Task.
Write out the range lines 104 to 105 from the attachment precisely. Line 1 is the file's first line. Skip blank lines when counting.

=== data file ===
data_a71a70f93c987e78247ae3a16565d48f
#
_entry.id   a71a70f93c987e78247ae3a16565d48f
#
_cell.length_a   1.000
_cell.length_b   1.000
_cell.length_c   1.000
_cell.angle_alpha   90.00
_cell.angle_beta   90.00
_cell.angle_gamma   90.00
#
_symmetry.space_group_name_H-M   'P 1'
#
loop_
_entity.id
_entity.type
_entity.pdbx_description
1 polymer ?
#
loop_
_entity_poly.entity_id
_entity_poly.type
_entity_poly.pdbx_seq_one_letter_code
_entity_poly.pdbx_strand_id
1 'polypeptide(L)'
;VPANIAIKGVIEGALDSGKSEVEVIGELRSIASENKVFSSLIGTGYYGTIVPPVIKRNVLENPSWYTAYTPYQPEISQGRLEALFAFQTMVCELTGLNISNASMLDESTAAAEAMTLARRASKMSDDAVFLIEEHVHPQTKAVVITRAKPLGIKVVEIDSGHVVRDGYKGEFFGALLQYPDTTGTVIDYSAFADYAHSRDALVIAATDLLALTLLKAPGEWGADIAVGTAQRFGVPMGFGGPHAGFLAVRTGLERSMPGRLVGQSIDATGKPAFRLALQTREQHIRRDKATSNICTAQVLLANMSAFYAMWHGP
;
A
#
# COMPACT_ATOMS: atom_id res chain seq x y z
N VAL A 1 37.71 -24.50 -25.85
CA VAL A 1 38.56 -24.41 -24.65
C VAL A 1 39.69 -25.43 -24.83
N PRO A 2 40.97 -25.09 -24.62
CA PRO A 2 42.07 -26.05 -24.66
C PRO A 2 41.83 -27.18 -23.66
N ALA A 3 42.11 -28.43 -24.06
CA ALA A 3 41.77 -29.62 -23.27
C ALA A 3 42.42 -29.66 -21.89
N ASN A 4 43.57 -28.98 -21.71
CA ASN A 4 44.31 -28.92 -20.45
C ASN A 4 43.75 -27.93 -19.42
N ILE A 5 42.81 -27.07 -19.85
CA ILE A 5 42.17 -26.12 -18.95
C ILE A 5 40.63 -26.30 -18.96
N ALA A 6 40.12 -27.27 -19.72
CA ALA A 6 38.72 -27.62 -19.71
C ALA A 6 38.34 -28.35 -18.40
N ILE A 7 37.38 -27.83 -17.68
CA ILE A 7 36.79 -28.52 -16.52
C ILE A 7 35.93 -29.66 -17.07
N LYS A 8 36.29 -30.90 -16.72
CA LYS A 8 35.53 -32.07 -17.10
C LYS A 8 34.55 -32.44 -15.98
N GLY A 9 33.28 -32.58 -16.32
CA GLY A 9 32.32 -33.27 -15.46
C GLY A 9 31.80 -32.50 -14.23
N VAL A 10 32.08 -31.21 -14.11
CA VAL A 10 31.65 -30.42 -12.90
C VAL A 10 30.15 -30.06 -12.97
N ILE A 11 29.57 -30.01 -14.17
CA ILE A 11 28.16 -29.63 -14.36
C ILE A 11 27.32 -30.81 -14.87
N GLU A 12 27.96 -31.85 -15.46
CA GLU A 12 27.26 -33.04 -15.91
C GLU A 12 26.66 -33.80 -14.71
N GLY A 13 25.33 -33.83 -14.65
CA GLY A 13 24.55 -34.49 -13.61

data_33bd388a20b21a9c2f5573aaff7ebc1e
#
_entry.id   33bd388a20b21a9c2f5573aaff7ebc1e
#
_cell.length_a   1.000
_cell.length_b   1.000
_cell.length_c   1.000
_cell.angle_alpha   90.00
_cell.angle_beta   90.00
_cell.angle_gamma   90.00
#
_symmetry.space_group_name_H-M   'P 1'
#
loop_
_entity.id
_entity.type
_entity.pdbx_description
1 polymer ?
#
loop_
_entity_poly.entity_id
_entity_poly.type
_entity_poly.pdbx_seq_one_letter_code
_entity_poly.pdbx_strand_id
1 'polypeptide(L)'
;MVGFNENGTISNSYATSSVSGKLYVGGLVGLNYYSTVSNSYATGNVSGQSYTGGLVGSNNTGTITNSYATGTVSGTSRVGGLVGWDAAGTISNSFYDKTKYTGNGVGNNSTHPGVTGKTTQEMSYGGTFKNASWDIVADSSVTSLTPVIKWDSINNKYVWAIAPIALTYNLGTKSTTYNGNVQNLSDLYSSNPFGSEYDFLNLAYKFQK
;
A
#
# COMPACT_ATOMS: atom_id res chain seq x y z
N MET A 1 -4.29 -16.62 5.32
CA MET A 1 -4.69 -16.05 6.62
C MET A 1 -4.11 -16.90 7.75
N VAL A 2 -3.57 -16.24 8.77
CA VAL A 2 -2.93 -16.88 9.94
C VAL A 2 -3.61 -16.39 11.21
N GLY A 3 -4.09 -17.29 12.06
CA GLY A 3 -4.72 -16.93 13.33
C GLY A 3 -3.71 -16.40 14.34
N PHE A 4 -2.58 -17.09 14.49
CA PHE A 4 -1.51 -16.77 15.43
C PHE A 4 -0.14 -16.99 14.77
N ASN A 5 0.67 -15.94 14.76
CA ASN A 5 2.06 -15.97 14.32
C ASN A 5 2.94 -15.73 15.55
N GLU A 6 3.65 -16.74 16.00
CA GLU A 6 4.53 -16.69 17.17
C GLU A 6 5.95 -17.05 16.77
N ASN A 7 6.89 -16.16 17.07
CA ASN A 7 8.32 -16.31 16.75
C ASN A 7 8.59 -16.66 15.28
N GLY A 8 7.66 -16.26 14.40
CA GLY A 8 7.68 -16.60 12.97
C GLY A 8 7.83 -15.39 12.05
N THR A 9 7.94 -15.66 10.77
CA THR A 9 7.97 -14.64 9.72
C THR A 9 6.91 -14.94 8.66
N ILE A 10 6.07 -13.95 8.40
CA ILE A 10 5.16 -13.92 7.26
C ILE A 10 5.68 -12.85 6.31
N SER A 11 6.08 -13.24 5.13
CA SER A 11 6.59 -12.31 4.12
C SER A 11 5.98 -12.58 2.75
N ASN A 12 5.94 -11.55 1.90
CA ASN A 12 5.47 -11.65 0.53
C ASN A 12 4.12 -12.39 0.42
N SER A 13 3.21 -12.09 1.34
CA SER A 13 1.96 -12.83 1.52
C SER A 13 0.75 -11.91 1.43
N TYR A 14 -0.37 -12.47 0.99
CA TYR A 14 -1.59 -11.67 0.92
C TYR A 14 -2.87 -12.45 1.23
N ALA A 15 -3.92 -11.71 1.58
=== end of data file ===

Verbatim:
C VAL A 2 -3.61 -16.39 11.21
N GLY A 3 -4.09 -17.29 12.06